Are there situations when you wouldn’t know immediately if someone else on the boat went overboard? In other words, are there times when you can’t see everyone else onboard?
If you’re like most of us, the answer is “well, of course.” We may be in the head, getting food, taking a nap . . . or even just looking the other way. Years ago, racing on an 18-foot double-handed boat, Dave didn’t immediately realize I’d gone overboard when my foot missed the hiking strap on a tack. I was hanging on to the sidestay by one hand and being dragged along when he suddenly realized I wasn’t in the boat. So I know how easily someone can go overboard and not be missed immediately.
Admittedly, it’s best not to have anyone go overboard. But imagine the panic of waking from a two-hour nap and finding your partner (or a pet) gone. I know that I’d much prefer an alarm to sound when they’ve been gone just seconds.
Over the last several years, devices have come on the market using EPIRB-type signals (see the ACR ResQlink on Amazon) and AIS signals (see the OceanSignal rescueMe on Amazon). Both are fairly expensive; the ResQlink alerts search and rescue authorities such as the Coast Guard (and thus is the best bet for singlehanders) but it can take 15 minutes for them to even be notified; further, it must be manually activated, so if you are knocked unconscious it won’t sound the alarm.
The rescueMe alerts the mother ship and other boats in the area via AIS technology (thus requiring the mothership to have an AIS receiver if the device is to be of any use; you cannot rely on a phone AIS app since the device only has a 5-mile range, which is not far enough to reach most shore stations). Additionally, while the AIS devices operate “automatically,” they are designed to be used with an automatically-inflating PFD — the PFD inflating is what triggers the device to sound the alarm (yes, everyone should wear their PFD but I know that not everyone does, particularly on nice and calm days — but accidents can happen any time).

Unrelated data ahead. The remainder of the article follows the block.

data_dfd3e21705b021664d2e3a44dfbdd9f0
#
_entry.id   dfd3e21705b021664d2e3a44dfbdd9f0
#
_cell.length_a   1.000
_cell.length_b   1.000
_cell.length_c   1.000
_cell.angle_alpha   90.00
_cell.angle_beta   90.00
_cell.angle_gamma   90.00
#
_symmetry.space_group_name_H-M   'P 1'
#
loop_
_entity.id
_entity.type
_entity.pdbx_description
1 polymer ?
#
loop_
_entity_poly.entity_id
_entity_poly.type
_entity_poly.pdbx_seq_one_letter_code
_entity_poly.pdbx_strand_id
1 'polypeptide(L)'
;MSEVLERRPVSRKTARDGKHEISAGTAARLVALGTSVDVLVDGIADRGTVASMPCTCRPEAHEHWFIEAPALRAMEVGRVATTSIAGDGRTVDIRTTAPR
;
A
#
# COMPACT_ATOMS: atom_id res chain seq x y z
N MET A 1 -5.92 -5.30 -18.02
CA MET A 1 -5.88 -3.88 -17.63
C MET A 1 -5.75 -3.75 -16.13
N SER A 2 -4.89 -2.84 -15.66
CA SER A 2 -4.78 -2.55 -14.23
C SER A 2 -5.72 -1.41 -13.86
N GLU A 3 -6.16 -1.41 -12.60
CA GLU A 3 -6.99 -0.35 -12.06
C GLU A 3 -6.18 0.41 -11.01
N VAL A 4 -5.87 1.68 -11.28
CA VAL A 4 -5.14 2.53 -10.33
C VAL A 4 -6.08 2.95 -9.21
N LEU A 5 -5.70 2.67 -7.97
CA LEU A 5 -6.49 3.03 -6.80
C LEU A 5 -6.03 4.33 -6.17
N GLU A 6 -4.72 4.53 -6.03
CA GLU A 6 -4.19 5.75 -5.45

Both these types of devices provide information as to the current location of the crew overboard (COB).
Weems and Plath just recently came out with CrewWatcher, a third type of COB alarm:
- Alarms essentially instantly when a crew member goes overboard;
- Uses Bluetooth;
- Sounds an alarm on a smartphone or tablet (Apple or Android products) on the boat, which can be linked to a louder speaker or set near where the off-watch crew is sleeping;
- Directs you to the location where the person was lost overboard;
- Activates automatically;
- The crew portion of the device is small enough to be put in a pocket or clipped onto any piece of clothing; and
- Costs about 40% of either of the other systems
I saw the CrewWatcher at the Annapolis Spring Boat Show and bought one.* I’d always thought of buying one of the AIS devices after we got an AIS-enabled VHF, but frankly, the cost put me off. I didn’t like the ResQlink for not sending a signal to the mothership — I know that nearby boats are the best chance for a quick rescue.
The CrewWatcher struck me as hitting the sweet spot between safety, cost, and ease of use. I hope to never have to use it for real, but if someone were to go overboard, I think it would be an invaluable tool — particularly if I were asleep when it happened. The app will sound the alarm at full blast on your phone/tablet or connected speaker, even if you have your device in silent mode. This is a HUGE advantage in my opinion — you can silence the phone to stop the beeps from texts and other notifications while you sleep but still get the advantage of the alarm in case of a COB. I specifically tested this feature and it worked properly on my Samsung Galaxy J7.